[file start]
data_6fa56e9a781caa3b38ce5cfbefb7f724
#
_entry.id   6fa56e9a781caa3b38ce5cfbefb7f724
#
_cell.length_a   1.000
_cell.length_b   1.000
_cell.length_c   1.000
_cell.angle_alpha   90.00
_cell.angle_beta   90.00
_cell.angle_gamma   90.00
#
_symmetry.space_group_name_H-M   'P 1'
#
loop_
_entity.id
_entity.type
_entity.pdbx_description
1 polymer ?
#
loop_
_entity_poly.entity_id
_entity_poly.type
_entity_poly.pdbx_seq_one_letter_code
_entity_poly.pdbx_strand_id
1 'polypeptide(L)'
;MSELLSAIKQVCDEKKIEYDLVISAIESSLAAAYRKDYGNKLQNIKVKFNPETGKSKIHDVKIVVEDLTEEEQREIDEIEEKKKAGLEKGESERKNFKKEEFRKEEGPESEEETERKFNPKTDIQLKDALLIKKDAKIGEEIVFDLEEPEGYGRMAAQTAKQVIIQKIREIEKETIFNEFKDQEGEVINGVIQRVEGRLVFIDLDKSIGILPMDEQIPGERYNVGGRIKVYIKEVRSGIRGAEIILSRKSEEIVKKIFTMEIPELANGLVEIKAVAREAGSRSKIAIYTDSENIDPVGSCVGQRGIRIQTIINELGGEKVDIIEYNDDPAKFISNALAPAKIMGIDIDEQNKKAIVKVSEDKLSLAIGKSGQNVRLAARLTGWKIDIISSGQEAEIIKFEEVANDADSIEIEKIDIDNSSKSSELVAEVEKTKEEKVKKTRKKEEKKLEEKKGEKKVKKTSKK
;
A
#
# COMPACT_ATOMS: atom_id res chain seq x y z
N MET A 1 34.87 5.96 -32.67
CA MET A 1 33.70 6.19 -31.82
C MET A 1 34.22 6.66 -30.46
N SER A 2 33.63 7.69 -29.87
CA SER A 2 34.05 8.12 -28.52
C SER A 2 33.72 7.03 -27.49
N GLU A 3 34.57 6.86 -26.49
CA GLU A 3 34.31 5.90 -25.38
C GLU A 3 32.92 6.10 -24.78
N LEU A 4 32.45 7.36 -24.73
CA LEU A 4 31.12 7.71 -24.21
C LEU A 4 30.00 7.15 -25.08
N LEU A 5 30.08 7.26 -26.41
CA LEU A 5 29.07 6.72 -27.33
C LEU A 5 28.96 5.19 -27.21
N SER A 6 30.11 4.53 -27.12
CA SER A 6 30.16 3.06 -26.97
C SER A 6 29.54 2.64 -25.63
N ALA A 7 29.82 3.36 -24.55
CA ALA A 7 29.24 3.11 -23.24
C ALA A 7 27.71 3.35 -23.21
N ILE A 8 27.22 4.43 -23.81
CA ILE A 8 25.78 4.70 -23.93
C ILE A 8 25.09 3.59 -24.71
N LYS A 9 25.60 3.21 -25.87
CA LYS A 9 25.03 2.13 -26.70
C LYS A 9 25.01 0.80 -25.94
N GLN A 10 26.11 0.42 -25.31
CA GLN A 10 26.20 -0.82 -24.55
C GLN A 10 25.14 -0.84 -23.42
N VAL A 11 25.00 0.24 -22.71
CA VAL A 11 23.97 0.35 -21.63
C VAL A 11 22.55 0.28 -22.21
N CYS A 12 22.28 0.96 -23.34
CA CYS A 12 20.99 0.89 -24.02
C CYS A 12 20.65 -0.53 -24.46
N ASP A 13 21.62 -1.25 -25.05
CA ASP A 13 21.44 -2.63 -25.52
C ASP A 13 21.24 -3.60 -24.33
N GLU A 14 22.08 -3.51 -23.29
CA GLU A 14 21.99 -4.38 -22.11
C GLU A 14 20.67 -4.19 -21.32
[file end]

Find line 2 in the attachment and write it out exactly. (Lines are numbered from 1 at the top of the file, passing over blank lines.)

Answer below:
#